It is from here the hard work his father Kiko talks of really became evident.

Varying his role as a central striker and a wide forward, Rodriguez developed into not just one of Burnley’s best players, but one of the Championship’s finest too.

He was an aerial threat, packed a super shot, had pace to get in behind defences and the ability to run at them too—he was pretty much an all-round forward.

He scored 15 goals that season, which was recognised by a call-up to the England U-21 squad with whom he earned one cap.

Next season he was to get even better.

With Laws sacked, Eddie Howe had taken over at Turf Moor and instigated a more attacking style which gave Rodriguez the platform to really express himself.

After 21 goals and being named in the Championship’s Team of the Year he was set to get his chance in the Premier League again—not with Burnley though, with Southampton.

Nigel Adkins took him to St. Mary’s for a fee in the region of £7 million in the summer of 2012. 

“He found the Premier League faster and quicker,” Kiko continued to BBC Sport.

“But he adapted and has gained a lot of confidence. Some of that has come because he has matured and grown physically and really knows his role now.”

Kiko’s not wrong.

The evolution of Rodriguez
The evolution of Rodriguezvia Getty

The most notable distinction between the Rodriguez of now and the Rodriguez of 2010 is his physical appearance.

Now 24, he looks every bit like the lean, physical athlete suited to excel in England’s top flight, as opposed to the skinny teenager who Burnley fans were watching in his early years.

And it all comes down to the same story: every day, every month, every year Rodriguez continues to work hard, to improve and to become a better player.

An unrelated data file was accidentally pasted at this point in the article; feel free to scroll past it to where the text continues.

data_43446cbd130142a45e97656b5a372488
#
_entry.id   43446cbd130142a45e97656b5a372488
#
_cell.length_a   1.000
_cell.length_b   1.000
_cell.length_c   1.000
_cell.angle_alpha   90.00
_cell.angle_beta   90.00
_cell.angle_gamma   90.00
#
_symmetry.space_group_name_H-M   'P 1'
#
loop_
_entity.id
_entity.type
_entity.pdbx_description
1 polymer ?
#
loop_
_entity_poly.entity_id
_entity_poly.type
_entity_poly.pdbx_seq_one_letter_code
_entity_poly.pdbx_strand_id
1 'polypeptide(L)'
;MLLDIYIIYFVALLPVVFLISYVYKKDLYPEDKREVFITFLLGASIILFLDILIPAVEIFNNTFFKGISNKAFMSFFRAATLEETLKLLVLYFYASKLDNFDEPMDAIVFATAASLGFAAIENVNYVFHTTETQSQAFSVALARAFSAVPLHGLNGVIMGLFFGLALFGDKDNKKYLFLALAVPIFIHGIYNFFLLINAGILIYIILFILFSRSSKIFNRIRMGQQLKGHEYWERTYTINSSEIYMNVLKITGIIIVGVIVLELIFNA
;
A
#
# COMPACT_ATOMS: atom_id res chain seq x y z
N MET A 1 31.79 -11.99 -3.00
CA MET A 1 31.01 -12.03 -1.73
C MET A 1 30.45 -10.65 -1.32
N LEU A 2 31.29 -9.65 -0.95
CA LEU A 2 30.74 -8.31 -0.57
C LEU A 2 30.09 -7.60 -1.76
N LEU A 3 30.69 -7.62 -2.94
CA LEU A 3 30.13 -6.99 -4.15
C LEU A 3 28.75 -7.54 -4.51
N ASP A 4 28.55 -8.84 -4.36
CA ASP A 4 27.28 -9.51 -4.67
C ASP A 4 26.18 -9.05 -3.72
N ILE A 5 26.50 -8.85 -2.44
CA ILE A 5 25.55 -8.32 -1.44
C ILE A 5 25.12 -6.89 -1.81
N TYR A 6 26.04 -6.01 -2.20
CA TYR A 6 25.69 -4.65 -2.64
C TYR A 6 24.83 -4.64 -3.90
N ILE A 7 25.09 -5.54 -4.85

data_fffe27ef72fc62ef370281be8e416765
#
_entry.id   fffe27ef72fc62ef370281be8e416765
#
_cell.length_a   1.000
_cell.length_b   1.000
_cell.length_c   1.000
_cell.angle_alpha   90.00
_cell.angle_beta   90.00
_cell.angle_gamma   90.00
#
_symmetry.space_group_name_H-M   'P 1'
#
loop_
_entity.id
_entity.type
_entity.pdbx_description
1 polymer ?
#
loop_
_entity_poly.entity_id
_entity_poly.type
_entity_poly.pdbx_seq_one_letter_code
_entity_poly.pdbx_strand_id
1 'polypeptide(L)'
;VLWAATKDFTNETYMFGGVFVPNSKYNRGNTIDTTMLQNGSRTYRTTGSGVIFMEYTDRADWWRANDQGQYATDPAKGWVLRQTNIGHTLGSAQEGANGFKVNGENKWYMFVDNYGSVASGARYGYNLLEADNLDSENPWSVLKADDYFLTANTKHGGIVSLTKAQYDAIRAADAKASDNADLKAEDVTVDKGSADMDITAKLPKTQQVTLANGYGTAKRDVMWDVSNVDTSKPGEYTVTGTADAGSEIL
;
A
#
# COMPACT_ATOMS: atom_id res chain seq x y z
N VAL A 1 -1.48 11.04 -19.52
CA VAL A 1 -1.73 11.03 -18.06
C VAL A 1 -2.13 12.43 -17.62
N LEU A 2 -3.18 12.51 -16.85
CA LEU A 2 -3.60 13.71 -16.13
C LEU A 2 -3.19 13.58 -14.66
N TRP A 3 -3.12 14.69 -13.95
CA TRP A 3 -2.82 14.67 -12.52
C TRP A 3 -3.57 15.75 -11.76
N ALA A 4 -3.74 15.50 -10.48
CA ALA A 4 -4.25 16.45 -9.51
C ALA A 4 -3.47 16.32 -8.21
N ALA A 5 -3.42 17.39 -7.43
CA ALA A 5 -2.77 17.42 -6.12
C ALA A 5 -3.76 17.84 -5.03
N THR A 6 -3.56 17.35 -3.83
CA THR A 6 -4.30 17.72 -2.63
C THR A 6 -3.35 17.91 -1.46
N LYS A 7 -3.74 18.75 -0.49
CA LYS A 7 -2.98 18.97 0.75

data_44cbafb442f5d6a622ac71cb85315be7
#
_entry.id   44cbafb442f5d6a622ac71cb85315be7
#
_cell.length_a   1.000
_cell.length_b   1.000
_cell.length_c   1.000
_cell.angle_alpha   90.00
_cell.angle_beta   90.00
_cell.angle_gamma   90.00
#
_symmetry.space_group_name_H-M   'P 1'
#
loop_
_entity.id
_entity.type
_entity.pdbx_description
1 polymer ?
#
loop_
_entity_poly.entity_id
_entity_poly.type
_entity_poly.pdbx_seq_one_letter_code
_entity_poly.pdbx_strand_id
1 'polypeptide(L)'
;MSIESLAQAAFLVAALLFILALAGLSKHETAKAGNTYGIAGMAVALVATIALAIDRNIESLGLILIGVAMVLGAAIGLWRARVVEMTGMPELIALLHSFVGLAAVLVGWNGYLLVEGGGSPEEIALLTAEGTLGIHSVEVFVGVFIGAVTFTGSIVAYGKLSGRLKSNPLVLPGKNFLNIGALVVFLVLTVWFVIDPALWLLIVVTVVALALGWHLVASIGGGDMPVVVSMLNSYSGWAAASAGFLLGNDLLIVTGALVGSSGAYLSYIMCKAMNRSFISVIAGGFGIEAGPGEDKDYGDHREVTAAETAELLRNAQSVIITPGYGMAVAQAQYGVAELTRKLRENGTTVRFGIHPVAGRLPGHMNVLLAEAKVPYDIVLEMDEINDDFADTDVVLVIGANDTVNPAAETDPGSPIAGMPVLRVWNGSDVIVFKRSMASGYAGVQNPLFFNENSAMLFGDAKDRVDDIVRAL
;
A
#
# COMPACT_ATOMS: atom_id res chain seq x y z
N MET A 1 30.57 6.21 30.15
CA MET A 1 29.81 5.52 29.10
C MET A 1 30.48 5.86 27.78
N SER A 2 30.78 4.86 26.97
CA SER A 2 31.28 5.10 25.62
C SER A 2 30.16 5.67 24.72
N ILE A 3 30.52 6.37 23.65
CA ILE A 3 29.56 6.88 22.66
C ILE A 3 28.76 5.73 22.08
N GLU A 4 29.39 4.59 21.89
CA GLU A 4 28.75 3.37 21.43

“He’s got so much potential and he’s improved on last year,” said Rickie Lambert, who plays as the central striker with Jay Rod as a wide forward under Mauricio Pochettino, as told to Southampton's official website:

“It’s frightening when you think of what he can become.”

Jay Rodriguez's career
2007/08Stirling Albion (loan)113
2009/10Barnsley (loan)61

But as each career goal gets ticked off, Rodriguez’s feet remain firmly on the ground.

“You look at the players (in England’s squad) and it’s an unbelievable experience playing against them,” Rodriguez told the Daily Echo.

“So actually playing with them will be excellent for me—I can’t wait.”

As a forward the next step of his progress has to be to incorporate the goals which came so easily at Burnley into his game with the Saints.

“I was dying for a goal so it was little bit disappointing,” he remarked after failing to get on the score sheet against Hull, but you’re inclined to believe that part of his game is waiting to burst out.

And the sooner it happens the less likely his England call-up is to be a fleeting one, the more likely it is he’ll be on the plane to Brazil next summer.